Over the next few weeks, we watched how companies brainwashed us with their advertising. Then we heard from doctors and parents of teens who were anorexic, some died along the way. Being the mom of a young college student who had self image issues, it was very enlightening. But the final meeting in this course was a group of people seated around a very long conference table. Most all were from third world countries. And we heard their version of “skinny”. It was a very sad, tragic word to them. It signified starvation pains that caused almost unbearable cramping, total fatigue, misery. It signified the poor, the weak, the unwanted of their society. Plump men and women were most often the wealthy, the elite class, the higher casts. They were envied.

    What a totally different perception! I will never, ever forget it. And I thank God each and every day for the blessing of being in this country, having enough money to buy food, to be nourished.

    There are some of the most stuck up people in Marshall, TX and some of the nicest. There are some stuck up ones at Trinity, for sure. “Self” is their major issue, in my opinion. They are so caught up in themselves. They are pretty, thin, wealthy, trendsetters, etc. But I don’t care to be around them. I am not envious of them. I actually pity them. I tend to gravitate to people who are warm, kind, and who are full of God’s love. As for appearance, I could care less if they are short, tall, thin, fat, black or white. That is all superficial. It’s the person you are that matters. And I have arrived at an age where I just don’t care what others think of me. If they don’t like the way I dress, or if I’m overweight, they don’t have to be around me. No big deal. God will bring other incredible people into my life. He always does. And you are one of those people. And I am blessed beyond measure!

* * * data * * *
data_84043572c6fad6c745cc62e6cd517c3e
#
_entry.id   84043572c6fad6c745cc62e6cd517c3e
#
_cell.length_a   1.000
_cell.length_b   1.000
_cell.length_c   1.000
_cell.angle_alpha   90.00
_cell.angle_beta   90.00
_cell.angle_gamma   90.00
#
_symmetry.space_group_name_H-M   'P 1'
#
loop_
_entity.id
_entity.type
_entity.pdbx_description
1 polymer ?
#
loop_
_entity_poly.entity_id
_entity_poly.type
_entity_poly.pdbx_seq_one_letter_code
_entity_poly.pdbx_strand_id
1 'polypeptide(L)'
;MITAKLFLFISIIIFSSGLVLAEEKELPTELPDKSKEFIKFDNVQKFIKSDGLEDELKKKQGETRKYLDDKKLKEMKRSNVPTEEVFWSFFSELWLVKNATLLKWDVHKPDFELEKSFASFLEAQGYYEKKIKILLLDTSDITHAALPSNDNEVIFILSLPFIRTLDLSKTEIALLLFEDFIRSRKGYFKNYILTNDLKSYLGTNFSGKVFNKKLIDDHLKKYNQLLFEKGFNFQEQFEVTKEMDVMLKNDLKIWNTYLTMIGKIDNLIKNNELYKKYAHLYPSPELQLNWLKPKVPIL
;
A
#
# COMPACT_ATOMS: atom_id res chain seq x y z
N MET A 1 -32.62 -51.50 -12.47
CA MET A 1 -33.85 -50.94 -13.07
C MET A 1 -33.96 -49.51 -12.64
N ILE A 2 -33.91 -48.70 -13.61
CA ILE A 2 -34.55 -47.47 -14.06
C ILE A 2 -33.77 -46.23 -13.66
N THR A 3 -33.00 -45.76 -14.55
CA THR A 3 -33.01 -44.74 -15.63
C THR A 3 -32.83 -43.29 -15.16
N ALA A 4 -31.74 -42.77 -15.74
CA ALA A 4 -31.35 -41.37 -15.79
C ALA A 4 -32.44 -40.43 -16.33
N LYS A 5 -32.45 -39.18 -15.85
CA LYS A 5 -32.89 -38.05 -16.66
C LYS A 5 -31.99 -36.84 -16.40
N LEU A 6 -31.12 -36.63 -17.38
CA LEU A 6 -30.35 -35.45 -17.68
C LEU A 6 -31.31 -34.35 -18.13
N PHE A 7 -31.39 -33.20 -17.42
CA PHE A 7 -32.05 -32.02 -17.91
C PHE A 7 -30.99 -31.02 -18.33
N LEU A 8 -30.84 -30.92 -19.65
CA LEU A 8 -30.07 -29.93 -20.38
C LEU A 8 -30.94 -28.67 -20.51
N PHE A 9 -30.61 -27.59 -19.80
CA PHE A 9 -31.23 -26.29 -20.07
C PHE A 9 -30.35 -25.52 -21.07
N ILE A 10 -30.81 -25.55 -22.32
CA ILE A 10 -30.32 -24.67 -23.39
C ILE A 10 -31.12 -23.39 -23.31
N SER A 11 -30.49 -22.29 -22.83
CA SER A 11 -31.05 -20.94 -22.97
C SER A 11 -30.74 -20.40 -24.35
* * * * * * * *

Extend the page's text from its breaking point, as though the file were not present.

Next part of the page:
Thank you for sharing your beautiful writing with others.

    Love ya,



  2. D'Anna says:

    You are beautiful, Magda!
    I have a similar “first fat” experience. I can remember the words, where I was, the smells . . . the message that still rings in my ears: “She would be so much better, if she wasn’t so fat.”
    Reading and studying Ephesians has helped me – to begin to catch just a glimpse of how God sees me . . .
    May He remind us that we have the Mind of Messiah – to Know and Live – to think His Thoughts about ourselves and the world!
    Love you, Sister!


  3. Ania says:

    I would just like to say that I never ever judged you for eating and I did not think about food in that way at all at that age. For me it was simple and innocent as well. Food was for when you were hungry and I ate it when I thought it tasted good. If you needed food, I was happy to get it for you. Any hesitation was likely out of laziness or not wanting to get in trouble for going to get food. Growing up and seeing your struggles has actually made me extra sensitive to what you went through as a child and a teenager and I have always made every effort to be sensitive about it. We all have our issues with weight and believe it or not, I have had my own with being too skinny which have been painful for me as well. The best thing we can all realize is to love and cherish the vessels we have in this life and to be sensitive to our bodies needs and thank it for it’s signals and abilities. Which I am still learning. I am so proud of the beautiful person you have become and how you have moved past the horrible things that ignorant people have said but I hope I am never included in that group.